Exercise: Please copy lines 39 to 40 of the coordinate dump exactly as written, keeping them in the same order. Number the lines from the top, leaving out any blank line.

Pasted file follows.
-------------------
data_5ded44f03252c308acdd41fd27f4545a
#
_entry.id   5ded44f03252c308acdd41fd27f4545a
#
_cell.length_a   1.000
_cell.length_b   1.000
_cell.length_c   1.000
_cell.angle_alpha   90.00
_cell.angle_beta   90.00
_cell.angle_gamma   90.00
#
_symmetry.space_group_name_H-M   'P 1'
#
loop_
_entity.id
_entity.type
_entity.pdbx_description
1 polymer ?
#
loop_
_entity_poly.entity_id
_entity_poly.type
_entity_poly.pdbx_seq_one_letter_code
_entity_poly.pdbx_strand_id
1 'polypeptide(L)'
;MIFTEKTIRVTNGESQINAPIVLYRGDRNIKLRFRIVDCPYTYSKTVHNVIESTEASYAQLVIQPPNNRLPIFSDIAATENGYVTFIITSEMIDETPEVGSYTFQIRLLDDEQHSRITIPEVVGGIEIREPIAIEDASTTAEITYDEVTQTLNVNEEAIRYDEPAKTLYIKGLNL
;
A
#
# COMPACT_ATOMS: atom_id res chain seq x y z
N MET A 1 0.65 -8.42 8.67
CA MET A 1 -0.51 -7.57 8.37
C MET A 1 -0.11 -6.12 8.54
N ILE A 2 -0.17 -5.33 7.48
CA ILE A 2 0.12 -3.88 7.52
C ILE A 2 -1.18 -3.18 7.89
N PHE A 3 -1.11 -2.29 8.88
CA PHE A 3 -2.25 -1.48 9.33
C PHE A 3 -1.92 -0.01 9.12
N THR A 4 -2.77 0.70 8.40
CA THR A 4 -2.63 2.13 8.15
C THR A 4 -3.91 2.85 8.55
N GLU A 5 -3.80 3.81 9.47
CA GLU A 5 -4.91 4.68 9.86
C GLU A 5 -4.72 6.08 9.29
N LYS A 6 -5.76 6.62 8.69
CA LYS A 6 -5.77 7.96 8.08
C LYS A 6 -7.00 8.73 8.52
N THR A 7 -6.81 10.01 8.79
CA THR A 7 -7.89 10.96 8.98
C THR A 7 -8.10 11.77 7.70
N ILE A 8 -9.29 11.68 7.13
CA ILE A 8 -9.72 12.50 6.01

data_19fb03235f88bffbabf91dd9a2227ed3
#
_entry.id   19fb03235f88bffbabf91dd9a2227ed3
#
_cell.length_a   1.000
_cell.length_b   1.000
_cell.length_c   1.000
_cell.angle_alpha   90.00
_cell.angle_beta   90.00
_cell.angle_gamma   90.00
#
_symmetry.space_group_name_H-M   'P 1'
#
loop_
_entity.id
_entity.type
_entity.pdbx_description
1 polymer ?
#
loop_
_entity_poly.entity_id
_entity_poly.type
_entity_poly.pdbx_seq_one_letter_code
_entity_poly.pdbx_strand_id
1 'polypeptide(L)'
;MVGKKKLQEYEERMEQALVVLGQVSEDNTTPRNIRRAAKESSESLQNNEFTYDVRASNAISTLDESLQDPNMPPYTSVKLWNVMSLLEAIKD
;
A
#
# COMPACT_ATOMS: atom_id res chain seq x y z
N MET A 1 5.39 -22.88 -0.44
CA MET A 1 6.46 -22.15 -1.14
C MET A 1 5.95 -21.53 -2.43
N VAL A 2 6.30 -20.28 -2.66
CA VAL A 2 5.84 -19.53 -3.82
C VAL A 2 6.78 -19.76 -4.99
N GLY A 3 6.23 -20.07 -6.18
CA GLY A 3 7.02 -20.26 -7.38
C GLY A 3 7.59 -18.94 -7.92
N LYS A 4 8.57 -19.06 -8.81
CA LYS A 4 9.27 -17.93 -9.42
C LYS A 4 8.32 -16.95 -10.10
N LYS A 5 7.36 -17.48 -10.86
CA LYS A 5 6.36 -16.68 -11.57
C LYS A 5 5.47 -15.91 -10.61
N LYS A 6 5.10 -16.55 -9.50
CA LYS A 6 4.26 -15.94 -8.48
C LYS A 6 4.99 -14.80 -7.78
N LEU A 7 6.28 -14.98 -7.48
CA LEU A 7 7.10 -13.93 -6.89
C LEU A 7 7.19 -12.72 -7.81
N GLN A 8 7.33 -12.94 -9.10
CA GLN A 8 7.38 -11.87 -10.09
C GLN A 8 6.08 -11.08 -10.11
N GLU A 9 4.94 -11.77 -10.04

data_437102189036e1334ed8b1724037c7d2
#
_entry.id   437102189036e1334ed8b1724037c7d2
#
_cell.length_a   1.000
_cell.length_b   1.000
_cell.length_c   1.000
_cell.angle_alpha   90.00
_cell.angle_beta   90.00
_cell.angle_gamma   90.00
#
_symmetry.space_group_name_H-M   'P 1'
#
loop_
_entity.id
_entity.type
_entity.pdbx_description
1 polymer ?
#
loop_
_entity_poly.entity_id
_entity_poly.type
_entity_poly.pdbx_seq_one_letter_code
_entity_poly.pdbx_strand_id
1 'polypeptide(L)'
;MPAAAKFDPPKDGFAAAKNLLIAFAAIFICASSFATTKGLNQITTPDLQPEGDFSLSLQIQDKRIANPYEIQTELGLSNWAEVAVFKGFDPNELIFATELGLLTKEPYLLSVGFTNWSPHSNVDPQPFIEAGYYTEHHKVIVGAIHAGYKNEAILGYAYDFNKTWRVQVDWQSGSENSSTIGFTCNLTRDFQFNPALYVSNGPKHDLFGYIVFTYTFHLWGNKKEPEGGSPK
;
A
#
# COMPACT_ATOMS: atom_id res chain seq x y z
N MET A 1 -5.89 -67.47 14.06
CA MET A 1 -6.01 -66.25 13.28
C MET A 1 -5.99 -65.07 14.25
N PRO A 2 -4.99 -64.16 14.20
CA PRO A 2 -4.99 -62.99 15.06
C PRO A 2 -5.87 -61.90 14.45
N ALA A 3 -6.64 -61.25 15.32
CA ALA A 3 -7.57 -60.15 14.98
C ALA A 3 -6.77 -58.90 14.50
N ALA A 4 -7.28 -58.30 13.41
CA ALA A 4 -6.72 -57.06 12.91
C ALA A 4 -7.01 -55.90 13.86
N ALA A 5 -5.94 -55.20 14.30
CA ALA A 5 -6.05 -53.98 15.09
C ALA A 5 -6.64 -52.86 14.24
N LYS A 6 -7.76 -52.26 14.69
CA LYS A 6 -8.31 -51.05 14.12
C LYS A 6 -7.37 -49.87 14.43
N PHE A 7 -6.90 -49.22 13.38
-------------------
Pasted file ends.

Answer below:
C PHE A 3 -1.92 -0.01 9.12
N THR A 4 -2.77 0.70 8.40